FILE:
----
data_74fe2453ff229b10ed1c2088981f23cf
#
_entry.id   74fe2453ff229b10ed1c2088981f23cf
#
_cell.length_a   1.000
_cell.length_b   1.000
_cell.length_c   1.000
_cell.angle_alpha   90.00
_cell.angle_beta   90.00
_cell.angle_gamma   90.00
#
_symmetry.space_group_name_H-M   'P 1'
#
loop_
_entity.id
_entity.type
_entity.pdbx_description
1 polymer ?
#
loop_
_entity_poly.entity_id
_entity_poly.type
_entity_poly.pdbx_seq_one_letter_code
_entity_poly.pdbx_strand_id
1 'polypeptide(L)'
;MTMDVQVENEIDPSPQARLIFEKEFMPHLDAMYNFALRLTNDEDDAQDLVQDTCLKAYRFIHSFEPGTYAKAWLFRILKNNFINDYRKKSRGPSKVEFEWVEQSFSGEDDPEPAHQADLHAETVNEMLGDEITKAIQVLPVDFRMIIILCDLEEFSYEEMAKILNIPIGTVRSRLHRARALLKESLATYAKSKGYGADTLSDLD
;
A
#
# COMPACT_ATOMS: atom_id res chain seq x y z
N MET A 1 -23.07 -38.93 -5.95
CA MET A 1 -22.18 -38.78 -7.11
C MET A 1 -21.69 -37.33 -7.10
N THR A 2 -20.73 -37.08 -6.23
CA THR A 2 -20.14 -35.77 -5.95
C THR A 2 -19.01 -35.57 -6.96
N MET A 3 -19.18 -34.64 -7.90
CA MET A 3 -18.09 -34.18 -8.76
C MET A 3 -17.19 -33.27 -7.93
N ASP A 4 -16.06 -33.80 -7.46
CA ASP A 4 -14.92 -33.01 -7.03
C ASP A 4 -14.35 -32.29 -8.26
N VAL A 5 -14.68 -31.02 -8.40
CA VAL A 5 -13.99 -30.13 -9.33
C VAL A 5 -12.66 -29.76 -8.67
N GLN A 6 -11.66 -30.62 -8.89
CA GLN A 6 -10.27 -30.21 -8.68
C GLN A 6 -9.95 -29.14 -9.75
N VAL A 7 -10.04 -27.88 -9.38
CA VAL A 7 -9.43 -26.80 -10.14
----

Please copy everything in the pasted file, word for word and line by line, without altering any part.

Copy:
data_74fe2453ff229b10ed1c2088981f23cf
#
_entry.id   74fe2453ff229b10ed1c2088981f23cf
#
_cell.length_a   1.000
_cell.length_b   1.000
_cell.length_c   1.000
_cell.angle_alpha   90.00
_cell.angle_beta   90.00
_cell.angle_gamma   90.00
#
_symmetry.space_group_name_H-M   'P 1'
#
loop_
_entity.id
_entity.type
_entity.pdbx_description
1 polymer ?
#
loop_
_entity_poly.entity_id
_entity_poly.type
_entity_poly.pdbx_seq_one_letter_code
_entity_poly.pdbx_strand_id
1 'polypeptide(L)'
;MTMDVQVENEIDPSPQARLIFEKEFMPHLDAMYNFALRLTNDEDDAQDLVQDTCLKAYRFIHSFEPGTYAKAWLFRILKNNFINDYRKKSRGPSKVEFEWVEQSFSGEDDPEPAHQADLHAETVNEMLGDEITKAIQVLPVDFRMIIILCDLEEFSYEEMAKILNIPIGTVRSRLHRARALLKESLATYAKSKGYGADTLSDLD
;
A
#
# COMPACT_ATOMS: atom_id res chain seq x y z
N MET A 1 -23.07 -38.93 -5.95
CA MET A 1 -22.18 -38.78 -7.11
C MET A 1 -21.69 -37.33 -7.10
N THR A 2 -20.73 -37.08 -6.23
CA THR A 2 -20.14 -35.77 -5.95
C THR A 2 -19.01 -35.57 -6.96
N MET A 3 -19.18 -34.64 -7.90
CA MET A 3 -18.09 -34.18 -8.76
C MET A 3 -17.19 -33.27 -7.93
N ASP A 4 -16.06 -33.80 -7.46
CA ASP A 4 -14.92 -33.01 -7.03
C ASP A 4 -14.35 -32.29 -8.26
N VAL A 5 -14.68 -31.02 -8.40
CA VAL A 5 -13.99 -30.13 -9.33
C VAL A 5 -12.66 -29.76 -8.67
N GLN A 6 -11.66 -30.62 -8.89
CA GLN A 6 -10.27 -30.21 -8.68
C GLN A 6 -9.95 -29.14 -9.75
N VAL A 7 -10.04 -27.88 -9.38
CA VAL A 7 -9.43 -26.80 -10.14